But, like in the video above, it could be the best way to get the trampoline though a tight spot. Just don’t blame me if you damage yourself or your trampoline!
How to Move a Trampoline a Long Distance
Now comes the real challenge. Moving a trampoline across the yard isn’t rocket science. But moving a trampoline a long distance is approaching something that requires a lot of college — especially if you don’t want to take it apart. Okay, maybe it’s not that hard. It all depends on how you do it.
5. Disassemble the Trampoline!
Again, this is the most obvious way. Unfortunately, this is also the way that most people don’t want to do it. It takes time and effort to take a trampoline apart, and it takes even more time and effort to put the thing back together at the new location!
But that doesn’t change the fact that this is the safest way to move a trampoline by vehicle. Get your owner’s manual (or print one out from online, if you lost yours) and take the thing apart. Be sure to label everything and keep it all together so it’s easy to reassemble.
If your trampoline mat is wearing down, this is also a great opportunity to get a new one.
6. Move By Trailer
You won’t be able to transport your trampoline by vehicle while keeping it on its legs. It’s just not going to happen. But it’s possible to get a flatbed trailer wide enough to put the trampoline on it sideways. However, there are some things to consider before you do this. First, you’ll need to determine how high the trampoline will sit on the trailer. This will give you your overhead clearance. Once you have that, you’ll need to make sure the trampoline will fit under any power lines, tree limbs, bridges, traffic lights, etc.
Say, for example, you have a trampoline that’s 12-feet wide. You’ll need to determine the height of the trailer to determine the overall height of the load. You may need to check legal requirements in your area, as well. Some states have maximum height laws for cargo. If standing your trampoline on its side in a trailer is too tall, you’ll have to find another option. The last thing you want is to damage the trampoline, the trailer, and your vehicle by snagging the trampoline on something as you drive.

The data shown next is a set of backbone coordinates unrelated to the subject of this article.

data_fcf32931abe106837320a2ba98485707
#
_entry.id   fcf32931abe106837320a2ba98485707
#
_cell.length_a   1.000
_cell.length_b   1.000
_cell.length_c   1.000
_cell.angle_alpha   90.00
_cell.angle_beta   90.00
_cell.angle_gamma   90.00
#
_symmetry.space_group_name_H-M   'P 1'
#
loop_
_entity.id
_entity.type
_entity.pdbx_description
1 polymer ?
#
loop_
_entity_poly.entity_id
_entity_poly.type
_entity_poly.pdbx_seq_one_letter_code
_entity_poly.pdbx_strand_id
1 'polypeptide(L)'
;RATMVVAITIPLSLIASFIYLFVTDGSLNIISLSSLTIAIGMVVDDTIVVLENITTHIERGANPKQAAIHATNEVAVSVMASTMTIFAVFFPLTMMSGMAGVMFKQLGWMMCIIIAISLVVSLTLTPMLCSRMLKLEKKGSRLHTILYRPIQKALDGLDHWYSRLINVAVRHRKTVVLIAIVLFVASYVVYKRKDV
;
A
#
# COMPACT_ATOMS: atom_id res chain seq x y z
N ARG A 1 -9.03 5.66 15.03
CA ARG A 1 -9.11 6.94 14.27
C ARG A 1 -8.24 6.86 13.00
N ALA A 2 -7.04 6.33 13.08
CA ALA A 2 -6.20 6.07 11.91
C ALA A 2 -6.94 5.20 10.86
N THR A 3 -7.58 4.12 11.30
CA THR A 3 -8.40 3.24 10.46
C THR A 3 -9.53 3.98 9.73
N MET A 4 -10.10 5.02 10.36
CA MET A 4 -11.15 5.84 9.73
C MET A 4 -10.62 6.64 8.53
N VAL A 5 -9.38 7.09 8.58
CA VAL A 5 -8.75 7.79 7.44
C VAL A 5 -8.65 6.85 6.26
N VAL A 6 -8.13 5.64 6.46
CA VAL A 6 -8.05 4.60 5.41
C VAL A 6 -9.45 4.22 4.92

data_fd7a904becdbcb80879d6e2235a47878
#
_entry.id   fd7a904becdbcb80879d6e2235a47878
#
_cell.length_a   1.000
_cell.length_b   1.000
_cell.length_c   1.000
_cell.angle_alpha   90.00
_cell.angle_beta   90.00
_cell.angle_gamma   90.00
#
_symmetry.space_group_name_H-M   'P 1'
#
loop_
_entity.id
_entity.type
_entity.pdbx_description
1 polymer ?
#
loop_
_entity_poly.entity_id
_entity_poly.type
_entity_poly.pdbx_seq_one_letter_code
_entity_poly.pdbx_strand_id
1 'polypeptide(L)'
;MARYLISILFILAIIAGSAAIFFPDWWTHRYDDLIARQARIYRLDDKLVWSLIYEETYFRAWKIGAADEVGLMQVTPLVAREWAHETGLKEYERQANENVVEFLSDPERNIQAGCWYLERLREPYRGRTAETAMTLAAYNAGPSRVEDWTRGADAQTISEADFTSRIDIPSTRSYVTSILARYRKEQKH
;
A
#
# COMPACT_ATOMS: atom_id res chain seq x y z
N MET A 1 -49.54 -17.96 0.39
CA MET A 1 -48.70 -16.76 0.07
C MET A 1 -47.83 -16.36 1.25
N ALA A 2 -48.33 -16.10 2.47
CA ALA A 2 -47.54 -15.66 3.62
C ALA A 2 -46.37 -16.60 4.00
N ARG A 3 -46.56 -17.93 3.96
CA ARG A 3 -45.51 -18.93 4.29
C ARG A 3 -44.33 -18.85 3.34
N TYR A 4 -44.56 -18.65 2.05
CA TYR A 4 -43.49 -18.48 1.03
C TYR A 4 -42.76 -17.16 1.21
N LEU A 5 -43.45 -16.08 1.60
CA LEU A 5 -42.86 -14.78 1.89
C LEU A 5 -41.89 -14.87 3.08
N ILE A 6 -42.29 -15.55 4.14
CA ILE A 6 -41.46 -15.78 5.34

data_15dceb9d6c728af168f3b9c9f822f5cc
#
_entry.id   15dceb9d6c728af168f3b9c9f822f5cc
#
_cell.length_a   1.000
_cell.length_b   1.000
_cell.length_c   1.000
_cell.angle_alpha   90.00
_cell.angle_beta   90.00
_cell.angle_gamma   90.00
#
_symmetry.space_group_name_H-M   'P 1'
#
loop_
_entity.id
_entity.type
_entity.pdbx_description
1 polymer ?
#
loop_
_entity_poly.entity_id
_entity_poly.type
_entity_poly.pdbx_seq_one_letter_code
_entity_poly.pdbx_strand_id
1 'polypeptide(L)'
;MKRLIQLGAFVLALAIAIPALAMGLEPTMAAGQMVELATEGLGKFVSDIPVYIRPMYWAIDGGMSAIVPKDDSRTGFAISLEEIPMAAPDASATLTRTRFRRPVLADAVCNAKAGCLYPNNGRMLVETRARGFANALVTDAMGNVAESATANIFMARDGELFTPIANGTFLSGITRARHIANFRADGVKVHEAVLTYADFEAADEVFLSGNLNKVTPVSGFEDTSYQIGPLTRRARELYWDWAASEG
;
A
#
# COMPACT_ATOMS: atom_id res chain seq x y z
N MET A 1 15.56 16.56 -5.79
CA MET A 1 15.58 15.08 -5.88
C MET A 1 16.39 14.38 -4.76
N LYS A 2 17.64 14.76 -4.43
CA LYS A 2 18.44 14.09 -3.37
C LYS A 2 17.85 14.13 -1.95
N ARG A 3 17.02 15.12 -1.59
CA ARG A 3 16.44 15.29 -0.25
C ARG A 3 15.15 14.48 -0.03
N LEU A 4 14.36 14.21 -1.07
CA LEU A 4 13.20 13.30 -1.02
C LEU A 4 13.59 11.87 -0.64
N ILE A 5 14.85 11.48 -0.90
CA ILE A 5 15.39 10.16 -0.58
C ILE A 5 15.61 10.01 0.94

If this is an option for you, make sure you strap the trampoline down tight from many different angles. If it’s not strapped down securely, you can bet that something will go very wrong.
(Use this option at your own risk! And make sure to check the local laws to make sure you’re not breaking any.)
7. Move by Truck
Depending on the size of your trampoline, you may be able to move by truck without taking it entirely apart. Some smaller trampolines, when their legs have been removed, can fit diagonally into a moving truck, provided nothing else is in the way. If you’re only going a short distance, this could be a valid way to move the trampoline. However, if you’re going far, all the room the trampoline takes up could be prohibitive, meaning you’d be better off taking it apart.
Some people have had success moving a trampoline by taking off the legs and strapping it to the side or the back of a moving truck. But before you do anything like that, know that it’s likely illegal and definitely unsafe. If you’re renting a truck, it’s almost certainly against their rental agreement to strap anything to the outside of the truck.
The internet is packed full of videos of people trying (and failing) to move a trampoline without taking it apart by strapping it to the outside of trucks, on top of vehicles, or tilted sideways in the bed of a pickup truck. You can do a quick search to find ways not to move a trampoline. At best, you’ll make it to the new location with minimal damage to the trampoline and free from moving violations. At worst, you could injure yourself, your passengers, or another driver.
At some point, the risk of transporting a trampoline in an unsafe manner far outweighs the reward of not having to take it apart.
Whether you’re moving your trampoline a short distance across the yard or a long distance across town, you’ve got some options. Some are definitely better than others. Since trampolines are heavy and ungainly, they can pose problems for moving. You’ll likely need some help, no matter which option you choose. Just keep everyone’s safety in mind and remember that, sometimes, the most time-consuming option is the best one.